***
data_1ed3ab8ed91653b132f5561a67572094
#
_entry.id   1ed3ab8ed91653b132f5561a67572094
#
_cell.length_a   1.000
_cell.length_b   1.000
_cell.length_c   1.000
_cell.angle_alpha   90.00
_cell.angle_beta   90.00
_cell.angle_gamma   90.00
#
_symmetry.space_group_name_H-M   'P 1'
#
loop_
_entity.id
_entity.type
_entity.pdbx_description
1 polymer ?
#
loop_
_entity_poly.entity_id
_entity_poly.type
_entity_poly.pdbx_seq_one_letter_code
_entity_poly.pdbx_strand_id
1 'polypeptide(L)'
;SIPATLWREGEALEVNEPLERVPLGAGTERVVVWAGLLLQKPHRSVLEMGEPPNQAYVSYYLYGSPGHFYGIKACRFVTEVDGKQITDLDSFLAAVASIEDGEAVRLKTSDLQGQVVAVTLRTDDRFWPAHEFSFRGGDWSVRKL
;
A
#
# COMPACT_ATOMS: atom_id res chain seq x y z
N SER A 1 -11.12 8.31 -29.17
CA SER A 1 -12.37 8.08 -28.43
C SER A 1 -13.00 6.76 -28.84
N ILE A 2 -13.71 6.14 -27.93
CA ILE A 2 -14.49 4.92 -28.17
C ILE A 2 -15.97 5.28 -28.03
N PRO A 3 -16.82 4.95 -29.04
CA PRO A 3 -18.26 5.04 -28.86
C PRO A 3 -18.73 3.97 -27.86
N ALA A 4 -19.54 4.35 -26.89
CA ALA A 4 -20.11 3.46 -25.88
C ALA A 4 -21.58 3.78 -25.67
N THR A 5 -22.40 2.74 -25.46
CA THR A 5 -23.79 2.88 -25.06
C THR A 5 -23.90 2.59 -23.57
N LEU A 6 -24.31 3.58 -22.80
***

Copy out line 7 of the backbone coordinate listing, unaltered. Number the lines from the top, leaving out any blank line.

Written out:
_cell.length_c   1.000